HtcLoggers is only one of the services that is collecting data, and we haven't even gotten to the bottom of what else it can do, let alone what the other services are capable of doing. But hey - I think you'll agree that this is already more than enough.

wm_10-1-2011 9-50-42 PM

Proof Of Concept App

In order to help showcase his findings, TrevE created an open-sourced POC (proof of concept) of a simple app that requests a single INTERNET permission, then shows that it can gain access to all the data I mentioned above. I ran the app on an unrooted EVO 3D - see the screenshots below or try it out yourself.

There is also a video walkthrough below the screenshots, shot by Trevor himself.

Proof of concept source and apk:

wm_2011-10-01_10-31-48 wm_2011-10-01_10-32-09 wm_2011-10-01_10-32-25

wm_2011-10-01_10-33-17 wm_2011-10-01_10-36-16 wm_2011-10-01_10-40-23

Patching The Vulnerability

... is not possible without either root or an update from HTC. If you do root, we recommend immediate removal of Htcloggers (you can find it at /system/app/HtcLoggers.apk).

Stay safe and don't download suspicious apps. Of course, even quality-looking apps can silently capture and send off this data, but the chance of that is lower.

Affected Phones

Note: Only stock Sense firmware is affected - if you're running an AOSP-based ROM like CyanogenMod, you are safe.

  • EVO 4G
  • EVO 3D
  • Thunderbolt
  • EVO Shift 4G? (thanks, pm)
  • MyTouch 4G Slide? (thanks, Michael)
  • the upcoming Vigor? (thanks, bjn714)
  • some Sensations? (thanks, Nick)
  • View 4G? (thanks, Pat)
  • the upcoming Kingdom? (thanks, Pat)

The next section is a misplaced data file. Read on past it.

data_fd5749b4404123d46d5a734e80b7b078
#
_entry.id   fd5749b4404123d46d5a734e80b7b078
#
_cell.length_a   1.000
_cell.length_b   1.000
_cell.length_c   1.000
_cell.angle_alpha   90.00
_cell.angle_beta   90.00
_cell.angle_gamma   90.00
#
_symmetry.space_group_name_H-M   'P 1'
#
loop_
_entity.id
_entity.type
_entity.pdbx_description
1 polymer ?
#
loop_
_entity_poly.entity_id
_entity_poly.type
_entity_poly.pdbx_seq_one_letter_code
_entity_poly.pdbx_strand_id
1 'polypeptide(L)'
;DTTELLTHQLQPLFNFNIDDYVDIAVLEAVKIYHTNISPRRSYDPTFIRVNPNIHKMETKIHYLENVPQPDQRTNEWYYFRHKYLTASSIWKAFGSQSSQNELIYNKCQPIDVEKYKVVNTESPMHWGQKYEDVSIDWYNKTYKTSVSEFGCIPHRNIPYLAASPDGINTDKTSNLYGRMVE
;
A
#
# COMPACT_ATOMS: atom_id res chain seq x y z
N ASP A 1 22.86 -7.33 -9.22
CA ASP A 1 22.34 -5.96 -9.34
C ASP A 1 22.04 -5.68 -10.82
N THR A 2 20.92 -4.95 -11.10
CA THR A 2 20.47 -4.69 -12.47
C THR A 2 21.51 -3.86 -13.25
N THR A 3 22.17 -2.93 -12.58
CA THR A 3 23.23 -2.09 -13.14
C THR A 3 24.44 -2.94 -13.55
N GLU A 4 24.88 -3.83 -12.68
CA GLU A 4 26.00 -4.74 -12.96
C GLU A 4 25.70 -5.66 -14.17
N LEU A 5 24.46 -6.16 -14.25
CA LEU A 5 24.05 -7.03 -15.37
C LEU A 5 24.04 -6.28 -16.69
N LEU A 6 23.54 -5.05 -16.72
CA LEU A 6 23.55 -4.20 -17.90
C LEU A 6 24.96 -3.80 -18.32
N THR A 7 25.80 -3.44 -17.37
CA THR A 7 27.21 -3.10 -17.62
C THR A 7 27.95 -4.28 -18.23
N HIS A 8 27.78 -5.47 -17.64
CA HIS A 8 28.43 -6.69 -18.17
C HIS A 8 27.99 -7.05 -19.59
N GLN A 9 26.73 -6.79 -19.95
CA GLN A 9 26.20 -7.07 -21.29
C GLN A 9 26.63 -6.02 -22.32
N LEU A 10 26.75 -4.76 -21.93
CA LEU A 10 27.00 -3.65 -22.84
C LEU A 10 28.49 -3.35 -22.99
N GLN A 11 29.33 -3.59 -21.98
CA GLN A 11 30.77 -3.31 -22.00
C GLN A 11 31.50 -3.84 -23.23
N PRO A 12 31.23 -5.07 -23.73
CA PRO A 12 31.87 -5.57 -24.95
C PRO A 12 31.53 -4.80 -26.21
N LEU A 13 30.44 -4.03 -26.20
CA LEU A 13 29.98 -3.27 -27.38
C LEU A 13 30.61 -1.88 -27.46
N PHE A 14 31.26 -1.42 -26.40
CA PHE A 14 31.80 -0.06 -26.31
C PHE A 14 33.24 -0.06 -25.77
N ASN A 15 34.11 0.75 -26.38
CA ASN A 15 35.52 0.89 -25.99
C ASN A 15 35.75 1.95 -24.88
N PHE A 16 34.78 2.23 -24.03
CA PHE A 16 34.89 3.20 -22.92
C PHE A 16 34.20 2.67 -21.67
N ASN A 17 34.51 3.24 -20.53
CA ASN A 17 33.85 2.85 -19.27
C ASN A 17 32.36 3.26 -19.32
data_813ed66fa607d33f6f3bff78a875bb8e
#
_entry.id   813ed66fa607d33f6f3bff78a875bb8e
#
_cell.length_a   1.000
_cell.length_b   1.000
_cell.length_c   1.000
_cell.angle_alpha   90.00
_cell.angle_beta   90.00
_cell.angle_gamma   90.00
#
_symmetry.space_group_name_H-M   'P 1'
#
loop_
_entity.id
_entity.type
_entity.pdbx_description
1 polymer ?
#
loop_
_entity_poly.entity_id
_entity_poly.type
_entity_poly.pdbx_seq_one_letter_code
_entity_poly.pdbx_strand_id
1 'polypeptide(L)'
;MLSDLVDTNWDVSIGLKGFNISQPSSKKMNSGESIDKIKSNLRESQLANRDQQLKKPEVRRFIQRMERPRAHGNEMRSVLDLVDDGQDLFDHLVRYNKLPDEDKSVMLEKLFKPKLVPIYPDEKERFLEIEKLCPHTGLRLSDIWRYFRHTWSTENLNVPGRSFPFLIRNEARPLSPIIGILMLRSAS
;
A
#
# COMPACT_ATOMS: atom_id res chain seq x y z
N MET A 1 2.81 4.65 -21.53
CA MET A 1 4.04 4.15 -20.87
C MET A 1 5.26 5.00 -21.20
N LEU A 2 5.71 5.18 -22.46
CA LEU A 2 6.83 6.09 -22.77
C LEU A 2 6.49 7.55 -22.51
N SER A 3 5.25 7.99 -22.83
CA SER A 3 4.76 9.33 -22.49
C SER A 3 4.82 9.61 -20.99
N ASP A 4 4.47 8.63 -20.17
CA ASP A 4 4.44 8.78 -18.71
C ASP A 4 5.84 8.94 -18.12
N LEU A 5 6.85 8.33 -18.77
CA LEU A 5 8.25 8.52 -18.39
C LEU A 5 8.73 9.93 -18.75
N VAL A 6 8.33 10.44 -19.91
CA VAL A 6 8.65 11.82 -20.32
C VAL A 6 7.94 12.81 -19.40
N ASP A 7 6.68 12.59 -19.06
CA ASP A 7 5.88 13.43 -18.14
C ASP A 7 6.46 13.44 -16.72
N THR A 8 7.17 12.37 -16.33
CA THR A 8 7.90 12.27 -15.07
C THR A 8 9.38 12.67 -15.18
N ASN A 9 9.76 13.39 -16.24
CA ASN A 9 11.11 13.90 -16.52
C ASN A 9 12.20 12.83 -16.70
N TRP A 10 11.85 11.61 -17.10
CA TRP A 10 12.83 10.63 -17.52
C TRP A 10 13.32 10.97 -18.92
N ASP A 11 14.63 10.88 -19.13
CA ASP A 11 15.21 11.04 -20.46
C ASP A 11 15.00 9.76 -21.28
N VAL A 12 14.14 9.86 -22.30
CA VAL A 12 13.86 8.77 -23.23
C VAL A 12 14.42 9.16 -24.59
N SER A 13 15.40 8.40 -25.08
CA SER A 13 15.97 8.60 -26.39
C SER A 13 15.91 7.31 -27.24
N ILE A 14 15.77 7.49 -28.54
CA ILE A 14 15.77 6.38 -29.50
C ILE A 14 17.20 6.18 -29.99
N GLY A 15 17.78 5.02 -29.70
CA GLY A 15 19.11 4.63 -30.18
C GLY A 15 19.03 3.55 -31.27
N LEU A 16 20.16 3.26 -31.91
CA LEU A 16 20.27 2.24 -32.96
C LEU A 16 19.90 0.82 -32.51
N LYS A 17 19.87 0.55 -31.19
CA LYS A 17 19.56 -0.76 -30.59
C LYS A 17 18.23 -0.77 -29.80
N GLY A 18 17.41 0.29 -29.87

• most likely others - we haven't verified them yet, but you can help us by downloading the proof of concept above and running the APK

HTC's Response

After finding the vulnerability, Trevor, with xda member Egzthunder1's help, contacted HTC on September 24th and received no real response for five business days, after which Trevor released this information to the public (as per RF full disclosure Policy). In my experience, lighting fire under someone's ass in public makes things move a whole lot faster, which is why responsible disclosure is a norm in the security industry. (This is where we come in.)

As far as we know, HTC is now looking into the issue, but no statement has been issued yet.

HTC, you got yourself into this mess, and it's now up to you to climb out of the hole as fast as possible, in your own interest.

The ball is in your court.

Credit

Huge thank you to Trevor Eckhart who found the vulnerability and Justin Case for working with us today digging deeper.

Update: Another contributor, Egzthunder1 of xda, who helped submit the issue to HTC, was pointed out to us on 10/5/11. Just to be clear - this person's involvement was not known to us at the time of publication, and we were working only with the main researcher - TrevE. You can get more information about xda's public accusation and our response here.

Artem Russakovskii
Artem is a die-hard Android fan, passionate tech blogger, obsessive-compulsive editor, bug hunting programmer, and the founder of Android Police.
Most of the time, you will find Artem either hacking away at code or thinking of the next 15 blog posts.

  • Tom. Hato